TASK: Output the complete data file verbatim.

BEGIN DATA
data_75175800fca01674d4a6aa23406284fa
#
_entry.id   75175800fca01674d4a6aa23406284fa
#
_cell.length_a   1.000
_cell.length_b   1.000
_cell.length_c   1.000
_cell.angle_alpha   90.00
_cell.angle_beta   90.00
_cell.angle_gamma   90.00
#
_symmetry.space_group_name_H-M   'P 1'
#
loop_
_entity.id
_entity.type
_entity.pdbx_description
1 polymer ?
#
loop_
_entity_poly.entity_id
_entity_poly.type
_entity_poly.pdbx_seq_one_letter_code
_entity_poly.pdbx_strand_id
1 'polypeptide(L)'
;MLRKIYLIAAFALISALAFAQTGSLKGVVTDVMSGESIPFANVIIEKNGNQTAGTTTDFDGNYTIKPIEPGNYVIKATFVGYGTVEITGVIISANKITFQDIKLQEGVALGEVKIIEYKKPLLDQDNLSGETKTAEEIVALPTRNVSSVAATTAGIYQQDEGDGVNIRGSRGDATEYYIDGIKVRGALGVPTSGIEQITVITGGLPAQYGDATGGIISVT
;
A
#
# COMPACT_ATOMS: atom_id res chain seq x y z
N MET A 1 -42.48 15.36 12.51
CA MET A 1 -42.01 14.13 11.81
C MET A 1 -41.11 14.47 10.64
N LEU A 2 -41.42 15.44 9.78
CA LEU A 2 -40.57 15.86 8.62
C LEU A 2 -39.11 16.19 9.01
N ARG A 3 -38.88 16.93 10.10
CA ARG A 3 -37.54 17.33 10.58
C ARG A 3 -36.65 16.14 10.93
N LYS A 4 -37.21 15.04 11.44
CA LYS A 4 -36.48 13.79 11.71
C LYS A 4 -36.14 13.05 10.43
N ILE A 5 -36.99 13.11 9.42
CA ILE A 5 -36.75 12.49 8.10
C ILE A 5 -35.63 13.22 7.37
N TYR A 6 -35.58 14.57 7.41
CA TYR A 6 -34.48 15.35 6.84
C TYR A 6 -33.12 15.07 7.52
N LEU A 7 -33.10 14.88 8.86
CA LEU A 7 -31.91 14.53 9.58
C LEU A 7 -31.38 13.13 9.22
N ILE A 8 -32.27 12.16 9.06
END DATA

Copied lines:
data_75175800fca01674d4a6aa23406284fa
#
_entry.id   75175800fca01674d4a6aa23406284fa
#
_cell.length_a   1.000
_cell.length_b   1.000
_cell.length_c   1.000
_cell.angle_alpha   90.00
_cell.angle_beta   90.00
_cell.angle_gamma   90.00
#
_symmetry.space_group_name_H-M   'P 1'
#
loop_
_entity.id
_entity.type
_entity.pdbx_description
1 polymer ?
#
loop_
_entity_poly.entity_id
_entity_poly.type
_entity_poly.pdbx_seq_one_letter_code
_entity_poly.pdbx_strand_id
1 'polypeptide(L)'
;MLRKIYLIAAFALISALAFAQTGSLKGVVTDVMSGESIPFANVIIEKNGNQTAGTTTDFDGNYTIKPIEPGNYVIKATFVGYGTVEITGVIISANKITFQDIKLQEGVALGEVKIIEYKKPLLDQDNLSGETKTAEEIVALPTRNVSSVAATTAGIYQQDEGDGVNIRGSRGDATEYYIDGIKVRGALGVPTSGIEQITVITGGLPAQYGDATGGIISVT
;
A
#
# COMPACT_ATOMS: atom_id res chain seq x y z
N MET A 1 -42.48 15.36 12.51
CA MET A 1 -42.01 14.13 11.81
C MET A 1 -41.11 14.47 10.64
N LEU A 2 -41.42 15.44 9.78
CA LEU A 2 -40.57 15.86 8.62
C LEU A 2 -39.11 16.19 9.01
N ARG A 3 -38.88 16.93 10.10
CA ARG A 3 -37.54 17.33 10.58
C ARG A 3 -36.65 16.14 10.93
N LYS A 4 -37.21 15.04 11.44
CA LYS A 4 -36.48 13.79 11.71
C LYS A 4 -36.14 13.05 10.43
N ILE A 5 -36.99 13.11 9.42
CA ILE A 5 -36.75 12.49 8.10
C ILE A 5 -35.63 13.22 7.37
N TYR A 6 -35.58 14.57 7.41
CA TYR A 6 -34.48 15.35 6.84
C TYR A 6 -33.12 15.07 7.52
N LEU A 7 -33.10 14.88 8.86
CA LEU A 7 -31.91 14.53 9.58
C LEU A 7 -31.38 13.13 9.22
N ILE A 8 -32.27 12.16 9.06